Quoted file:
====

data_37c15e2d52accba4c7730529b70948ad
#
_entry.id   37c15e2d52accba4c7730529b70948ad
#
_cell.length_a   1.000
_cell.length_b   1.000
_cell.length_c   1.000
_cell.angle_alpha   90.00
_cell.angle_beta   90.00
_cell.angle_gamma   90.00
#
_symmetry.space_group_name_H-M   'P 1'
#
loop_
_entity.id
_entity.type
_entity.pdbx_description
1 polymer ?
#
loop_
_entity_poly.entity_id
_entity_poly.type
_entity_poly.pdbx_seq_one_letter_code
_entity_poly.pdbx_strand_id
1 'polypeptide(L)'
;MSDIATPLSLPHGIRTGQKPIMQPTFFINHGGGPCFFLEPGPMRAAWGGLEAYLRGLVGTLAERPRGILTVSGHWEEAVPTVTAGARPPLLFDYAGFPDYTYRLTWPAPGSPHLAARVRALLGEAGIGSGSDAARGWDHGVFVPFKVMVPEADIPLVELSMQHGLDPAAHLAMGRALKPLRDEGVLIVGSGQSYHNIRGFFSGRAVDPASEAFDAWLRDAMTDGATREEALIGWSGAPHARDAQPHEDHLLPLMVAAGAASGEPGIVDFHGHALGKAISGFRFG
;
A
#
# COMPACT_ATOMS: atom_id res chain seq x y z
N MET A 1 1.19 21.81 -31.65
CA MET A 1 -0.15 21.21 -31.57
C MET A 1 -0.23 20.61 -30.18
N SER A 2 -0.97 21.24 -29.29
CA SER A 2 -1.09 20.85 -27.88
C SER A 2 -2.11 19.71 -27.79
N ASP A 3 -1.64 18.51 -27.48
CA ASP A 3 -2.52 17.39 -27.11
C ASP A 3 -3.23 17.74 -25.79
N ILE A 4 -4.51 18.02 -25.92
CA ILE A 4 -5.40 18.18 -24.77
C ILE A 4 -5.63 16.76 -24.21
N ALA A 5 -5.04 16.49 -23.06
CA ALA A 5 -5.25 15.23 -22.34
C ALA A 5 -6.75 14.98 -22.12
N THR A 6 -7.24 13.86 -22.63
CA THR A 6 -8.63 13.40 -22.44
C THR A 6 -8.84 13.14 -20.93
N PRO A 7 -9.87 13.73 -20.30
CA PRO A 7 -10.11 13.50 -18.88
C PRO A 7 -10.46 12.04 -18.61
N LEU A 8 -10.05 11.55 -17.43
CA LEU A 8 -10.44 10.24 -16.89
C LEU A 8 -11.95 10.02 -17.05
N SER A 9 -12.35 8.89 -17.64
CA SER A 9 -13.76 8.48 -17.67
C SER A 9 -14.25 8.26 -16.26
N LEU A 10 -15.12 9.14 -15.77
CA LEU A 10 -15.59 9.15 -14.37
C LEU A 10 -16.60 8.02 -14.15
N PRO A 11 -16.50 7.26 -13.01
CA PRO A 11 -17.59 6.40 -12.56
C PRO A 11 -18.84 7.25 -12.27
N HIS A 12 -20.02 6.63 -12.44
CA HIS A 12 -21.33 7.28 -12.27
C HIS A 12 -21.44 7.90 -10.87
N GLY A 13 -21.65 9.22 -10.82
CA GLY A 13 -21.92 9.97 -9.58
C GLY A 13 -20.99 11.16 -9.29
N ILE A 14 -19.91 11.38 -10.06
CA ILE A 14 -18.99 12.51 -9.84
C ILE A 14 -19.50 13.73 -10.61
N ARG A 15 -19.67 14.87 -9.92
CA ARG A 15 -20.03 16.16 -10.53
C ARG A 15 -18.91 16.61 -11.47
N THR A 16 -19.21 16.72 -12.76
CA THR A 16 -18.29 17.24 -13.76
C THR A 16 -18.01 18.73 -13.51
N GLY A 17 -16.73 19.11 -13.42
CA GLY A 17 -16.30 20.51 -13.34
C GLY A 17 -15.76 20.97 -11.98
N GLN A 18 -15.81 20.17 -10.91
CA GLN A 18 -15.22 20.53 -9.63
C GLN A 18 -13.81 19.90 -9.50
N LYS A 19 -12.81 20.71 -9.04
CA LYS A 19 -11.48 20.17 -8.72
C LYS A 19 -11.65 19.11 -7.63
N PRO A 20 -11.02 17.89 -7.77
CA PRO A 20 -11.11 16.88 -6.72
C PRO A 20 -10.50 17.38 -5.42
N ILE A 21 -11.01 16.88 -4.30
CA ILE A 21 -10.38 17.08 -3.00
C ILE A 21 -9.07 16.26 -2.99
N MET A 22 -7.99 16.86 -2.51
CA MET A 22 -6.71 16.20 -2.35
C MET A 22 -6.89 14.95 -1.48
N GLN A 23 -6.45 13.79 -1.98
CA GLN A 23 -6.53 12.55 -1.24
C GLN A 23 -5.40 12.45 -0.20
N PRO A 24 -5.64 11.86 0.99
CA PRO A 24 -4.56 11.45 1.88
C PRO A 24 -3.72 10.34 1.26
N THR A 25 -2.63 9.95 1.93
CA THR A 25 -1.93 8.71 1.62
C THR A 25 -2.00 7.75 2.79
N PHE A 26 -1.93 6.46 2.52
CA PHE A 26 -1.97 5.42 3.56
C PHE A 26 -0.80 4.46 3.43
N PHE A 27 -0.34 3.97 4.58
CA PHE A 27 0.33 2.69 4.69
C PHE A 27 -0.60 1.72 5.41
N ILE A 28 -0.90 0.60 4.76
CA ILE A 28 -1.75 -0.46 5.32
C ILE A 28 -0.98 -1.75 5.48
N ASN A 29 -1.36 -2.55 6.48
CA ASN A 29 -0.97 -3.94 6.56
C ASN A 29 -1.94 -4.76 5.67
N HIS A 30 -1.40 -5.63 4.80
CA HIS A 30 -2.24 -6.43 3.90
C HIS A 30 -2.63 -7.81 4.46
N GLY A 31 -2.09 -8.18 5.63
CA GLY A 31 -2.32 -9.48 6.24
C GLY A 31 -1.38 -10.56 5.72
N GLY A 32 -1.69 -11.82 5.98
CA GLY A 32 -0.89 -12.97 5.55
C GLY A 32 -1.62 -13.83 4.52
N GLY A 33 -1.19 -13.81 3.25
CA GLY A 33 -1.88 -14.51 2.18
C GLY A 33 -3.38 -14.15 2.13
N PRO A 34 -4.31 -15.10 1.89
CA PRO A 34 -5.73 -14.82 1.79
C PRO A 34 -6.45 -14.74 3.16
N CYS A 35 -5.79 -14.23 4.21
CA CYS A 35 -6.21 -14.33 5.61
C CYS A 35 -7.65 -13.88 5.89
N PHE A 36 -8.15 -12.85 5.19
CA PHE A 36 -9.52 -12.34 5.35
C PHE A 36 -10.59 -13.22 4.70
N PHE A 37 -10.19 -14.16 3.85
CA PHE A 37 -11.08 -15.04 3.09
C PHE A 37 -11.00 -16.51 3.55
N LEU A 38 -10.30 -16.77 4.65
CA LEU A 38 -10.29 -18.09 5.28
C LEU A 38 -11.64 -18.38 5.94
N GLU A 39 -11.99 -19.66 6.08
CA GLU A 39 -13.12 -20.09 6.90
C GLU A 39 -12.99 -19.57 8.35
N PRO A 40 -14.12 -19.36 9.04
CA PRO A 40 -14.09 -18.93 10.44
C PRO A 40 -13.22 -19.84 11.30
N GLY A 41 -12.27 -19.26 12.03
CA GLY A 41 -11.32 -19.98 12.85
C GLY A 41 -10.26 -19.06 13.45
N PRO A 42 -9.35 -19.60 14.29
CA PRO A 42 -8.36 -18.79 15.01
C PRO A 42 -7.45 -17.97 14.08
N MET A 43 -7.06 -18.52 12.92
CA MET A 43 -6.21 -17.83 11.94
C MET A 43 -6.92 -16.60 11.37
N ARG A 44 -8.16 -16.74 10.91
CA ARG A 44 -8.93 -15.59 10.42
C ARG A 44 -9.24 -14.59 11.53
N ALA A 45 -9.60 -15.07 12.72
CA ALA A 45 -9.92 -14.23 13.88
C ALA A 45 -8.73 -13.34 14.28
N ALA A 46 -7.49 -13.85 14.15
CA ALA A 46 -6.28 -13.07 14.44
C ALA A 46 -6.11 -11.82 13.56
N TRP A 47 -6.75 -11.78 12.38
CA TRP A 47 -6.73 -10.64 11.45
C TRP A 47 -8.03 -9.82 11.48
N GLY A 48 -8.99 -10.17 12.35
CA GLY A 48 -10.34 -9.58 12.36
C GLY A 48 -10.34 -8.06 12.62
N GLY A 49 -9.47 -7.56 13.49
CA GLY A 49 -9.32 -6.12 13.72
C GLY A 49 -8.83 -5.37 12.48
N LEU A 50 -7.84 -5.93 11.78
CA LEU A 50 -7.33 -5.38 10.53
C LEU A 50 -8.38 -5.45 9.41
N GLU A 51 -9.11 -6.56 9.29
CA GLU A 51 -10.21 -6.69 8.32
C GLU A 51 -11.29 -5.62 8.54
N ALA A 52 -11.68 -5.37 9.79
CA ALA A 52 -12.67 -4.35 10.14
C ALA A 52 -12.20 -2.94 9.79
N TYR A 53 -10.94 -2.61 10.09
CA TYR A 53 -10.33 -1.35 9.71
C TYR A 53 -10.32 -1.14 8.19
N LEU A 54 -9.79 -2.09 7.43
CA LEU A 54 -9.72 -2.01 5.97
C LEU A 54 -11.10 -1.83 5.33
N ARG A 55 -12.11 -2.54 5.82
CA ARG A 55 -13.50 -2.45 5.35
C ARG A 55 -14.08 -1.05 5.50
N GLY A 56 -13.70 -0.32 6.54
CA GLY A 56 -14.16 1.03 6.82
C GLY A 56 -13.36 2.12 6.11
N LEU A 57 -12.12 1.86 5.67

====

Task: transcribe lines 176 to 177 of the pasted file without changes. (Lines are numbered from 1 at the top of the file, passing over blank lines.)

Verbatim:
CA GLY A 49 -9.32 -6.12 13.72
C GLY A 49 -8.83 -5.37 12.48